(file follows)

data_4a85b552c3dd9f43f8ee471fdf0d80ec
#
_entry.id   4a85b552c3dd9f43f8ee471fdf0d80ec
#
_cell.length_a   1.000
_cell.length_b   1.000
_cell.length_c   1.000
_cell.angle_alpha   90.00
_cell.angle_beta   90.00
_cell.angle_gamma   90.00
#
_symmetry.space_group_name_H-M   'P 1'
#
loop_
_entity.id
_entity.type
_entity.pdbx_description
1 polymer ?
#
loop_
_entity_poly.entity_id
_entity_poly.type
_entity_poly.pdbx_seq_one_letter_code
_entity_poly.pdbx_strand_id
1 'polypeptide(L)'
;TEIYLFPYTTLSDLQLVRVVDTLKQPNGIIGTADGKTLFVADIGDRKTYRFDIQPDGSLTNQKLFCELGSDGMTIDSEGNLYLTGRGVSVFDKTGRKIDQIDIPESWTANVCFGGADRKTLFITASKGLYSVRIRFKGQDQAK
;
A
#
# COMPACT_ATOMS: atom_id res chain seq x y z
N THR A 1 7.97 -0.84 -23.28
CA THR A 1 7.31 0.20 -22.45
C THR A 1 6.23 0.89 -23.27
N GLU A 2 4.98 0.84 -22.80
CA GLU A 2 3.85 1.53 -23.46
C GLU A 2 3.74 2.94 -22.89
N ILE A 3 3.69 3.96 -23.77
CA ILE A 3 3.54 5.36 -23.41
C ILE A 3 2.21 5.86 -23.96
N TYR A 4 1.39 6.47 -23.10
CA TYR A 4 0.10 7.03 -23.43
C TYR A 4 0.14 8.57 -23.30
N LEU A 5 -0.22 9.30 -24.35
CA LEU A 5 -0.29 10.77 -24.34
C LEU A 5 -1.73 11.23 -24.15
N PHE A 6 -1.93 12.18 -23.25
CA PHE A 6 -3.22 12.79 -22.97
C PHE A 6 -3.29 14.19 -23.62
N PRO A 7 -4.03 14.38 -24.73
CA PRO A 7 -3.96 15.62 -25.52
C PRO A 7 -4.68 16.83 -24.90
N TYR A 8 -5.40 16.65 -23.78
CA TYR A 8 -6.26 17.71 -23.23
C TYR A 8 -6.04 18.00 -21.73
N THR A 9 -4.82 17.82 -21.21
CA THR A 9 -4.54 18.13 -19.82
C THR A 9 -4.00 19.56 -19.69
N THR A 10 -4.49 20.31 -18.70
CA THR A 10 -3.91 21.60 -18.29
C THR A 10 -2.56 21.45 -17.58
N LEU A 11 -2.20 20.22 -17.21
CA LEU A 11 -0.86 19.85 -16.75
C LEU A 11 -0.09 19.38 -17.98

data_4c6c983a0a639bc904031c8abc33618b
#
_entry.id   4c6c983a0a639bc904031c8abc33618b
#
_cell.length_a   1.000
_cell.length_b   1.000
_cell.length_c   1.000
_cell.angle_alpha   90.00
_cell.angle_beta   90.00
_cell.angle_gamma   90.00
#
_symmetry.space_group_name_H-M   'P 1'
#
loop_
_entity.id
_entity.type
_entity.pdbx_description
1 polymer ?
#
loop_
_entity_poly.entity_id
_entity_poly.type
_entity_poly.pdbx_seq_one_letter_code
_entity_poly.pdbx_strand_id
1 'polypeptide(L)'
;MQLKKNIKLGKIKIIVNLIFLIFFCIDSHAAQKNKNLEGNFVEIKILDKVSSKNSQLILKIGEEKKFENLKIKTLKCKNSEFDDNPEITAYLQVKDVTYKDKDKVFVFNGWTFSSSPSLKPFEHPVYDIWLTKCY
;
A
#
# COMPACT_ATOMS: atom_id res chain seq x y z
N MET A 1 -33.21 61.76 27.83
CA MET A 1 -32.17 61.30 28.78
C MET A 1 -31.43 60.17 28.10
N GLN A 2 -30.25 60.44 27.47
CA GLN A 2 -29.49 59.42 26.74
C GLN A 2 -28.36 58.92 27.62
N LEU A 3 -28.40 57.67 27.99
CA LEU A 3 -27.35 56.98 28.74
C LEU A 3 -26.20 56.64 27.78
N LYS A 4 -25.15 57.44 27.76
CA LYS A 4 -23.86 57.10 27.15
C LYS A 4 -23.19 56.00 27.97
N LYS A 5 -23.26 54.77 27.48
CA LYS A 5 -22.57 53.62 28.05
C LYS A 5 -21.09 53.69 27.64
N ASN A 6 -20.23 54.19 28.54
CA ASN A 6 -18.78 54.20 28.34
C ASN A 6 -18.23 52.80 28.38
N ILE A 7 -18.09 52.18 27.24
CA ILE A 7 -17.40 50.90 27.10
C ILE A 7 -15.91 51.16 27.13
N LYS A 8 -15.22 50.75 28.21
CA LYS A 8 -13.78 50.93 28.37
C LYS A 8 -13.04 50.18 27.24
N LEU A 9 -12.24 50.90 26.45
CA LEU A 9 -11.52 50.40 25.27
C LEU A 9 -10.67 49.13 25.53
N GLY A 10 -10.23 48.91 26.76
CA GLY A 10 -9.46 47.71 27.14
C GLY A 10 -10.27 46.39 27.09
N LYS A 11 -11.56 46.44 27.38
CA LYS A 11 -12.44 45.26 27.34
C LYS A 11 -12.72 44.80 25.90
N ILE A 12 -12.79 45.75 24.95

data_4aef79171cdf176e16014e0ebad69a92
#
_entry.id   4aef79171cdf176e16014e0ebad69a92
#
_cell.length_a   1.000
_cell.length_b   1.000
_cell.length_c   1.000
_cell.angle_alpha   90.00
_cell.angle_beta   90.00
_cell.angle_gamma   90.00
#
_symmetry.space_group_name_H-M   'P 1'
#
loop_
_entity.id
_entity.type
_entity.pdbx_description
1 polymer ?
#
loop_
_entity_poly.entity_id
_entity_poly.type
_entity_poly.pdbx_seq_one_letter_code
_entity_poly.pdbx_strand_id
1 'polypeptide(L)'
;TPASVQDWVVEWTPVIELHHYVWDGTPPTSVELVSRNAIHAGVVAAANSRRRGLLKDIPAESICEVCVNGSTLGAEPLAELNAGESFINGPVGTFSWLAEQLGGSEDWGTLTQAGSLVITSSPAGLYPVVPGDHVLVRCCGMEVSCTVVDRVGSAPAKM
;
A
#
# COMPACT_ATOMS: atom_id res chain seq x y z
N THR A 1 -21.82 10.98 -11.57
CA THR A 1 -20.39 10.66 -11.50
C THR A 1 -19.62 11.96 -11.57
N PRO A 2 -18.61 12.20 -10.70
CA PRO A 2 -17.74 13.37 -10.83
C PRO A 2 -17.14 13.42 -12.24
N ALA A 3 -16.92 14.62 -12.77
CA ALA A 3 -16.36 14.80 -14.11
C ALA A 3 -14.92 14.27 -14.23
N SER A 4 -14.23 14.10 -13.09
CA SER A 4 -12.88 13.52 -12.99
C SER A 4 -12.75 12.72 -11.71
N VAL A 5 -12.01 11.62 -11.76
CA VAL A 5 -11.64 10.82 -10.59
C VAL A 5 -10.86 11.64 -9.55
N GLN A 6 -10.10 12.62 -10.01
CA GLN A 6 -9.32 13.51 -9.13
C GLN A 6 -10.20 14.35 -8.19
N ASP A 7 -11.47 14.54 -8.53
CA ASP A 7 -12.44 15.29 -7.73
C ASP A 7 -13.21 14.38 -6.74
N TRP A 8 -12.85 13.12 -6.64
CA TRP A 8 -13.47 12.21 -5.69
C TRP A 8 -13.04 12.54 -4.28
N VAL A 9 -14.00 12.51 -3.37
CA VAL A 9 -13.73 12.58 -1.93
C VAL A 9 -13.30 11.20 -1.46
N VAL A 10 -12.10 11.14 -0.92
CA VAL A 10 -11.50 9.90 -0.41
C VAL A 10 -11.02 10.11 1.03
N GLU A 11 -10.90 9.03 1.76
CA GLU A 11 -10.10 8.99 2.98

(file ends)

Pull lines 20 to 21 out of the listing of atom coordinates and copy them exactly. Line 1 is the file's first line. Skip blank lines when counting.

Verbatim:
loop_
_entity_poly.entity_id